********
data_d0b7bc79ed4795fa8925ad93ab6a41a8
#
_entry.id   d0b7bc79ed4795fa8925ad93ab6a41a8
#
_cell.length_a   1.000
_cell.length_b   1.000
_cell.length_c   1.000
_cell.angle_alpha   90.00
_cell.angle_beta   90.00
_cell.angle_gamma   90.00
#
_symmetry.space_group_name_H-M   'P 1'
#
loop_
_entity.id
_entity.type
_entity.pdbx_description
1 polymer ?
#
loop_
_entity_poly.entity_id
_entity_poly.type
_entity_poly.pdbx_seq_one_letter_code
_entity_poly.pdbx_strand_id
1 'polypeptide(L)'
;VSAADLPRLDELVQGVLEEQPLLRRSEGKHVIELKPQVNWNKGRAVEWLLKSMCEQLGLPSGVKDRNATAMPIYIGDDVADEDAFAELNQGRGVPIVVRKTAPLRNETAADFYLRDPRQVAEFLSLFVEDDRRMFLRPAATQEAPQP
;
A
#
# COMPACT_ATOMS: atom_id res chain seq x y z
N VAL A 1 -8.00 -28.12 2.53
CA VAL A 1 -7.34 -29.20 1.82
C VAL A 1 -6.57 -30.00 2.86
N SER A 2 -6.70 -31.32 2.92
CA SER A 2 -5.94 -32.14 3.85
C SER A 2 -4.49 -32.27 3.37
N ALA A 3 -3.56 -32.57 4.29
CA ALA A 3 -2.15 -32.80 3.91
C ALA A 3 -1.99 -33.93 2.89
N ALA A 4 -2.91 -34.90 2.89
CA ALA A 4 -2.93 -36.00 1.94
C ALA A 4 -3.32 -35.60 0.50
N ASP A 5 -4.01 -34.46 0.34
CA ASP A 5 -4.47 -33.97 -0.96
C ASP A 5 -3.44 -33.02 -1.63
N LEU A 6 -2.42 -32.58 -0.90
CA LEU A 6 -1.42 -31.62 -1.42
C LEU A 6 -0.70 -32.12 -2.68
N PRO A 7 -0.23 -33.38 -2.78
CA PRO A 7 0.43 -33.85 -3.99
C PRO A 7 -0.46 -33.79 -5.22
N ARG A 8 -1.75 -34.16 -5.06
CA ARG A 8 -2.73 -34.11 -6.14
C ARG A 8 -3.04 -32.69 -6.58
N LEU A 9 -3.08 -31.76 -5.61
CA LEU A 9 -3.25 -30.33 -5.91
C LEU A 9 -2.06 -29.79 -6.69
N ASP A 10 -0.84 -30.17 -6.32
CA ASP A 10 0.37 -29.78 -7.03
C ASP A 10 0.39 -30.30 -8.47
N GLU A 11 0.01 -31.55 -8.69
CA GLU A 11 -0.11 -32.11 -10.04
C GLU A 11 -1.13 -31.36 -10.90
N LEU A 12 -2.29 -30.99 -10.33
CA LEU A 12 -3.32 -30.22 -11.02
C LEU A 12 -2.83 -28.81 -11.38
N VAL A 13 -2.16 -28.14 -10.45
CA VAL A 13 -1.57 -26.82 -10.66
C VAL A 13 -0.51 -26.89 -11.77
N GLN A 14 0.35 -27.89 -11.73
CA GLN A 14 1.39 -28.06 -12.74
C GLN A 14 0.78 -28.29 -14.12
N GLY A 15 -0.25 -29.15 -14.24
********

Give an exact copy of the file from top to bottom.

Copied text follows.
data_d0b7bc79ed4795fa8925ad93ab6a41a8
#
_entry.id   d0b7bc79ed4795fa8925ad93ab6a41a8
#
_cell.length_a   1.000
_cell.length_b   1.000
_cell.length_c   1.000
_cell.angle_alpha   90.00
_cell.angle_beta   90.00
_cell.angle_gamma   90.00
#
_symmetry.space_group_name_H-M   'P 1'
#
loop_
_entity.id
_entity.type
_entity.pdbx_description
1 polymer ?
#
loop_
_entity_poly.entity_id
_entity_poly.type
_entity_poly.pdbx_seq_one_letter_code
_entity_poly.pdbx_strand_id
1 'polypeptide(L)'
;VSAADLPRLDELVQGVLEEQPLLRRSEGKHVIELKPQVNWNKGRAVEWLLKSMCEQLGLPSGVKDRNATAMPIYIGDDVADEDAFAELNQGRGVPIVVRKTAPLRNETAADFYLRDPRQVAEFLSLFVEDDRRMFLRPAATQEAPQP
;
A
#
# COMPACT_ATOMS: atom_id res chain seq x y z
N VAL A 1 -8.00 -28.12 2.53
CA VAL A 1 -7.34 -29.20 1.82
C VAL A 1 -6.57 -30.00 2.86
N SER A 2 -6.70 -31.32 2.92
CA SER A 2 -5.94 -32.14 3.85
C SER A 2 -4.49 -32.27 3.37
N ALA A 3 -3.56 -32.57 4.29
CA ALA A 3 -2.15 -32.80 3.91
C ALA A 3 -1.99 -33.93 2.89
N ALA A 4 -2.91 -34.90 2.89
CA ALA A 4 -2.93 -36.00 1.94
C ALA A 4 -3.32 -35.60 0.50
N ASP A 5 -4.01 -34.46 0.34
CA ASP A 5 -4.47 -33.97 -0.96
C ASP A 5 -3.44 -33.02 -1.63
N LEU A 6 -2.42 -32.58 -0.90
CA LEU A 6 -1.42 -31.62 -1.42
C LEU A 6 -0.70 -32.12 -2.68
N PRO A 7 -0.23 -33.38 -2.78
CA PRO A 7 0.43 -33.85 -3.99
C PRO A 7 -0.46 -33.79 -5.22
N ARG A 8 -1.75 -34.16 -5.06
CA ARG A 8 -2.73 -34.11 -6.14
C ARG A 8 -3.04 -32.69 -6.58
N LEU A 9 -3.08 -31.76 -5.61
CA LEU A 9 -3.25 -30.33 -5.91
C LEU A 9 -2.06 -29.79 -6.69
N ASP A 10 -0.84 -30.17 -6.32
CA ASP A 10 0.37 -29.78 -7.03
C ASP A 10 0.39 -30.30 -8.47
N GLU A 11 0.01 -31.55 -8.69
CA GLU A 11 -0.11 -32.11 -10.04
C GLU A 11 -1.13 -31.36 -10.90
N LEU A 12 -2.29 -30.99 -10.33
CA LEU A 12 -3.32 -30.22 -11.02
C LEU A 12 -2.83 -28.81 -11.38
N VAL A 13 -2.16 -28.14 -10.45
CA VAL A 13 -1.57 -26.82 -10.66
C VAL A 13 -0.51 -26.89 -11.77
N GLN A 14 0.35 -27.89 -11.73
CA GLN A 14 1.39 -28.06 -12.74
C GLN A 14 0.78 -28.29 -14.12
N GLY A 15 -0.25 -29.15 -14.24